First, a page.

I did the same with Elmore Leonard and his use of dialogue. By mimicking his style in a story I learned how restraint can make dialogue more believable and how subtext can work far better than paragraphs of spoken exposition. Less is more with Leonard…or rather, less is everything.

The drawback, many would say, is to lose a bit of your own style and tone. Some might think that, by mimicking another author, you run the danger of letting their voices overcome your work. The idea here, though, isn’t to steal their voices. It’s to steal their technique. To take on a particular writer’s style, see how they put the words together, and then let it go. The reason it worked for me, I think, was that I had no intention of ever publishing my experiments. They were learning tools that I easily shoved in a drawer and left behind.

So, I invite you. Find a writer you like. Get out your chosen writing device, whatever it may be, and see if you can recreate something from your own mind in their words. See what comes out. I’ll bet you’ll learn something you didn’t know before.



Interlocking Pieces (a.k.a. The Martin Effect)

I happen to be a voracious reader, as I believe most authors are. While it’s true that my main purpose in reading is for the sheer joy of it, I also learn a lot from other writers. It’s one thing to be able to point to a book and express your appreciation of it; it’s another thing, however, to break it down and be able to analyze the specific things about it that worked so well. The ability to analyze technique is important for any aspiring storytelling.

Over the years, no author has taught me more than George R.R. Martin, through A Song of Ice and Fire. His books are brilliantly conceived and executed on every level. Praise for them is almost universal.

One of the many things I’ve learned from Martin is the art of juggling multiple characters and points of view. The means by which he intertwines his stories requires a deft hand, and over the years I’ve taken note of how he does it. One such method I’ve observed is that even when his characters are divided by entire continents, his novels are held together by powerful overarching themes.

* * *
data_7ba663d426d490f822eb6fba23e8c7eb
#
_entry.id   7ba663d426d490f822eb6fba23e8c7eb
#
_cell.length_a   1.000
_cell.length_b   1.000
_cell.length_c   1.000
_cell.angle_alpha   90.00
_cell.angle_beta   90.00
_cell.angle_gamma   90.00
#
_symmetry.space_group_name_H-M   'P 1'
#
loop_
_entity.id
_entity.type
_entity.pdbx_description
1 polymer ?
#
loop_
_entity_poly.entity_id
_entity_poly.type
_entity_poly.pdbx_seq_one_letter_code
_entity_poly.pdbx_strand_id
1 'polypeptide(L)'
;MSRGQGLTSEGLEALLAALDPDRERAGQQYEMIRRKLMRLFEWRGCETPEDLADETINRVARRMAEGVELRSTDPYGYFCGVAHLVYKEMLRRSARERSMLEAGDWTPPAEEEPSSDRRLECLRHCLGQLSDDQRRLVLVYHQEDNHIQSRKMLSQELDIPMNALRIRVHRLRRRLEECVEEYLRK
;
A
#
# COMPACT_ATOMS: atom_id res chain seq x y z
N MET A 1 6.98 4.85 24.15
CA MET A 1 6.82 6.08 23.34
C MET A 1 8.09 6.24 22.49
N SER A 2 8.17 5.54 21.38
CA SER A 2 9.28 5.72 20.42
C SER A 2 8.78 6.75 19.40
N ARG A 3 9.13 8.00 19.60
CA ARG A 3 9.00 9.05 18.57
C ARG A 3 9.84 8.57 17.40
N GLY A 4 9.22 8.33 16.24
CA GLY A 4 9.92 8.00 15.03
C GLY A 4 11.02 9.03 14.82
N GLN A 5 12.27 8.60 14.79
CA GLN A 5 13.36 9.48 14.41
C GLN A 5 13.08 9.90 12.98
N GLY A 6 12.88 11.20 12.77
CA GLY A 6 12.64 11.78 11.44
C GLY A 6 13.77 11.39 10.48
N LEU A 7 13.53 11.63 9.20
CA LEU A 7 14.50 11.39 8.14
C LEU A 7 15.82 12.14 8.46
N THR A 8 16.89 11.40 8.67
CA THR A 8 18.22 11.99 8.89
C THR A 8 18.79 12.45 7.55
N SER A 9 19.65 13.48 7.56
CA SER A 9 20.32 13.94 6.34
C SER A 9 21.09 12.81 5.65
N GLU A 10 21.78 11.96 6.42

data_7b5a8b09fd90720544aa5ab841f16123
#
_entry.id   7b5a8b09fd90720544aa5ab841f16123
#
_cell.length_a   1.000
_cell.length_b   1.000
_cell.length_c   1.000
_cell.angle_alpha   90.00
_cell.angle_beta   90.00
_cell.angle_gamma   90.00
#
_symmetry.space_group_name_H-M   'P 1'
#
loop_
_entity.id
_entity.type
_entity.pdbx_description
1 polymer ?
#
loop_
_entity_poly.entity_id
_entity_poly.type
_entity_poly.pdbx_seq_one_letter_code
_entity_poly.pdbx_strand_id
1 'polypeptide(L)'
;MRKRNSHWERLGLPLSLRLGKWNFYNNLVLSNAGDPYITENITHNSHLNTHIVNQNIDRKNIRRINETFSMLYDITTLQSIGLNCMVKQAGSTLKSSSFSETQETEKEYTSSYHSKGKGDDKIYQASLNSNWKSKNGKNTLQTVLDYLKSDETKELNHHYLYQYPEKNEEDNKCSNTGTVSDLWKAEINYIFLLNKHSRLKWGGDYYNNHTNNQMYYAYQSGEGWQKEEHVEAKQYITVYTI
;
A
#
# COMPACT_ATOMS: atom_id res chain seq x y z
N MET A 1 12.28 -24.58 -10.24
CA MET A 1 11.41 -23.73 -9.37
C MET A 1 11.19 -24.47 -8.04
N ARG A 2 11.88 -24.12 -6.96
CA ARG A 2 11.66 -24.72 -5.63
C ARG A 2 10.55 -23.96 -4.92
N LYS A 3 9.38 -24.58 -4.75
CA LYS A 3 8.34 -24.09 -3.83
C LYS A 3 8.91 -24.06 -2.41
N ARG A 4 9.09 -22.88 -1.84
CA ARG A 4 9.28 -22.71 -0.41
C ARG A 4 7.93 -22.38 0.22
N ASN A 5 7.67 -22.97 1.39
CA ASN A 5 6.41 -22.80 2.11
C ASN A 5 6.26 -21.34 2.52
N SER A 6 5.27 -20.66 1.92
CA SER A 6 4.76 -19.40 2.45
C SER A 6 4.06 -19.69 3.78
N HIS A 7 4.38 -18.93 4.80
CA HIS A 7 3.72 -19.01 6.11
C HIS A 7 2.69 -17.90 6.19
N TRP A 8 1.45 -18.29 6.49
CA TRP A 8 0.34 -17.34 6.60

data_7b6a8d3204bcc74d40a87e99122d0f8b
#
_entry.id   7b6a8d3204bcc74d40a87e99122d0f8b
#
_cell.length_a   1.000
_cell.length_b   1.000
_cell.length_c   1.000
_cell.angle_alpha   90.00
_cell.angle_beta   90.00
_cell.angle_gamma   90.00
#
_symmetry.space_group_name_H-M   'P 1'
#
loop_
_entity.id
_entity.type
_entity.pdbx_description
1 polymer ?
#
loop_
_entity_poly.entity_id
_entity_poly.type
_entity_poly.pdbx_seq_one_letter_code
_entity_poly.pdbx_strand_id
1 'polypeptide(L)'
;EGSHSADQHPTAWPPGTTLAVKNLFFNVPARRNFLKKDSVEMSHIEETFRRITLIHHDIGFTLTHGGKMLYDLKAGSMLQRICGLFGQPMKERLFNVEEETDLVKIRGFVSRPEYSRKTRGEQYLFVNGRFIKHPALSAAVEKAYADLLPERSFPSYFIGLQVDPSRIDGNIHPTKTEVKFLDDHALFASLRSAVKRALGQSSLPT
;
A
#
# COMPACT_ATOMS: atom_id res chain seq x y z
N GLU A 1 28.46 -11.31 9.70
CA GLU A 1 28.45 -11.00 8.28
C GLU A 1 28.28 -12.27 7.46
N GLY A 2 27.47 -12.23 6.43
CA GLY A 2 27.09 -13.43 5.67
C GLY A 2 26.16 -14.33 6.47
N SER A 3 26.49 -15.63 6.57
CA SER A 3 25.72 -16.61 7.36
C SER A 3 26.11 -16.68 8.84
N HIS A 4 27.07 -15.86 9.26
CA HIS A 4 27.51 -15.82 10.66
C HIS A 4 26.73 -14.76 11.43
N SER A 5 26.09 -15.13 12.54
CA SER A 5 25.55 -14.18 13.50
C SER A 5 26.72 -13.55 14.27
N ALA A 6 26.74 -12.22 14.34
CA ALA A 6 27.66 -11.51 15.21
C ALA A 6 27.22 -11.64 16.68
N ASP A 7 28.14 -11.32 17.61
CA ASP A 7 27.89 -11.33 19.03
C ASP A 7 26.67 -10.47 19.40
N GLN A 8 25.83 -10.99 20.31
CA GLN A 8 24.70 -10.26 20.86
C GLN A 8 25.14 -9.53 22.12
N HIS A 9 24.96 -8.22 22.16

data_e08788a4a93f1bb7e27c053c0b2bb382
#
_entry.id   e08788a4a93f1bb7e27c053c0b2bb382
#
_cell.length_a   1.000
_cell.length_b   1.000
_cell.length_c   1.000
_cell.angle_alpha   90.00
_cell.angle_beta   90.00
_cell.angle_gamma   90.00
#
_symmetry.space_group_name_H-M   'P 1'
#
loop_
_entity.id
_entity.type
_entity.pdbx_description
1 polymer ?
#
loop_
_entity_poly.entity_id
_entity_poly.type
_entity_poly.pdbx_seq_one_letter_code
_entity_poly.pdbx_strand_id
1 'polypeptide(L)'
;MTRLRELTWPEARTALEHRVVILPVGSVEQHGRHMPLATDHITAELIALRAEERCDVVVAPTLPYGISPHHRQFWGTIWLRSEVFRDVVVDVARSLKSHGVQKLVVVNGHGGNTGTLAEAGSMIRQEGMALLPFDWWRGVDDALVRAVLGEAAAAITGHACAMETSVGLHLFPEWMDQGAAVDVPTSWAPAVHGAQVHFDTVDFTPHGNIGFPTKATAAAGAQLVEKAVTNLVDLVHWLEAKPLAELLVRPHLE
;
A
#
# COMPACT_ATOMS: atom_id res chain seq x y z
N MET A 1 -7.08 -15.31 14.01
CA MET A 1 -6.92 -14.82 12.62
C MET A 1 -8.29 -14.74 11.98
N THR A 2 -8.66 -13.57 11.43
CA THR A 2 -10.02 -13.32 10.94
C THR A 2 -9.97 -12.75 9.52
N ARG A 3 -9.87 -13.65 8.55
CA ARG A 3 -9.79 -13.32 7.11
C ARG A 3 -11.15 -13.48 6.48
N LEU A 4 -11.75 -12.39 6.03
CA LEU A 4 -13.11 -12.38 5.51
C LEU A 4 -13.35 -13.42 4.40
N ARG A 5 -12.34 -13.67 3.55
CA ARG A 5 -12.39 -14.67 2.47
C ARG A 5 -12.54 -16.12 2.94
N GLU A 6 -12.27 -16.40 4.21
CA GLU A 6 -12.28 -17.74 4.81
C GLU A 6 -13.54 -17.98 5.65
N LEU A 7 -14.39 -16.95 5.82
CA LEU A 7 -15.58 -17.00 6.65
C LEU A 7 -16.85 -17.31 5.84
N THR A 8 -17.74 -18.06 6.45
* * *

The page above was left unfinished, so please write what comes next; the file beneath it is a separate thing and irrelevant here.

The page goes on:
And yet not all readers agree that Martin has successfully managed this aspect of storytelling in the two most recent volumes in his series. After bringing his third novel to the edge of a precipice, his fourth novel has been accused by many fans of being a letdown. Boring. Filler. In fact, if you were to poll Martin’s fanbase, you would probably find that a majority holds this opinion.

So, what happened?

This summer, I dove into a reread of the series. As I was coming to the concluding pages of that dramatic third novel, I came across this, a proposal for combining the fourth and fifth novels of Martin’s series and reading them concurrent with each other. The two books take place at the same time, each of them featuring different sets of characters but both proceeding as direct sequels to Book 3.

I decided to alter my reading plan. Instead of tackling the books separately, I decided to intermix them. Let me just say that my reading experience was educational. In a hundred little ways, it becomes clear that these two books and their disparate storylines were never meant to be disparate at all. They are thematically linked. They play off each other in surprising ways. They inform each other. Together, they form one of the best epic fantasy novels I’ve ever read; separately, they’re serviceable parts of a yet-incomplete whole. In short, there’s nothing boring about them.

To me, this serves as an illustration of the importance of stories complementing each other. Intertwining stories and character arcs is a delicate, sophisticated business, and when you mess with this balance the overall work suffers in ways that can be complicated to pinpoint. A great story is the result of many interlocking pieces.

My current work in progress has six viewpoint characters spread across three or four disparate plotlines (depending on how you count it). In order to shrink my novel to a more manageable length, it was suggested to me that I could extract several storylines and split them into different volumes. I thought about this, then divided the chapters, reorganized the material, and found that while the separate storylines were complete in and of themselves, they weren’t nearly as strong as when taken together.

Incidentally, if you feel the individual storylines in your work in progress could stand on their own two feet without the support of the larger volume, you may want to ask yourself whether or not these storylines are as strong as they could be. Perhaps the more interdependent and symbiotic the various aspects of a novel are, the better. In the future, I know I’ll be using the so-called Martin Effect as a gauge.